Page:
Actually, your comment is exactly why I wrote this article. Regardless of why someone is not married, we must all find the bright side in our situations. The myriad reasons someone may be single are no one’s business but their own, so we need to try not to be judgy. This article is written just as much for single dads as it is for single moms, which is why I used the word “parent” throughout.

      Unfortunately, the internet is rife with opinions like yours. I’m certainly not saying that my situation is better than yours, but we must all move forward with the hand we are dealt in this life, and part of moving forward is accepting it, instead of always feeling like your life is second best.

      I’m not sure how you could read this article and then reinforce the very thing I tried to combat with it: “…why make it sound like, wow, look at all the ways single parenting is wonderful! I don’t think it’s that wonderful of an experience for most people.” You are actually insisting on making it seem as though a single parent should not behave with optimism, which makes no sense to me.

      Becoming a single parent can happen to anyone, regardless of their religious faith, their intentions, or their life plan. I hope that you didn’t actually intend to make single parents feel like second class citizens, because that is a cruel and discouraging thing to do.

      Very best wishes,


      • Dear Daisy,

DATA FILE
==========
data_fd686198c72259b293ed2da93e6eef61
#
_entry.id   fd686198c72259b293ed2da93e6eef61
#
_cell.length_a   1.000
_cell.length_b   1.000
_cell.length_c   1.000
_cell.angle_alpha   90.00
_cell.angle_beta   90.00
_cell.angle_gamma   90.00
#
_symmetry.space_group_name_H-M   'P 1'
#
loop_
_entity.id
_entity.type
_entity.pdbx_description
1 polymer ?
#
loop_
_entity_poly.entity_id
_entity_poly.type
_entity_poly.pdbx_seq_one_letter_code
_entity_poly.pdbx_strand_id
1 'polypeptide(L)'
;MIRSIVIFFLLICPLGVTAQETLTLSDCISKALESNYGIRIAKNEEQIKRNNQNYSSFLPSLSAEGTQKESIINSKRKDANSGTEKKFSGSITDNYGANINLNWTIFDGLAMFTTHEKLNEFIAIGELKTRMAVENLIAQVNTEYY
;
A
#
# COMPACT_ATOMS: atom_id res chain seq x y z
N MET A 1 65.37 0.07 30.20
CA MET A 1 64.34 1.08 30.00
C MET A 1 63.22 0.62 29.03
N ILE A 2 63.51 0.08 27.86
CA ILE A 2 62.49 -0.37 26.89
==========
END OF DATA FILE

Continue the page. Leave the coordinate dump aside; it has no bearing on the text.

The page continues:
My comment was based on what I have personally observed with single parents I’ve known, like my brother. It’s a difficult life, for both the parent and the child(ren), and should be avoided if at all possible. After my brothers ex-wife walked out, he never remarried and never had another child. I think the whole situation was just too hard and he didn’t want to do that again.

        I’ve seen a lot of opinion pieces and blog posts about how awesome and wonderful single parenting is. In my opinion, that’s cruel to single parents. Maybe some people have the awesome, wonderful single parenting experience, but I don’t think most do. I’m sure there are single parents who feel like they’re failures for not measuring up to that misleading image we’re all being fed.

        Optimism is fine. Pushing the idea that being a single mom (or, less often, single dad) is so much easier than having to work with the children’s other parent… well, that’s just wrong. I read your article as the latter, but possibly that isn’t what you meant.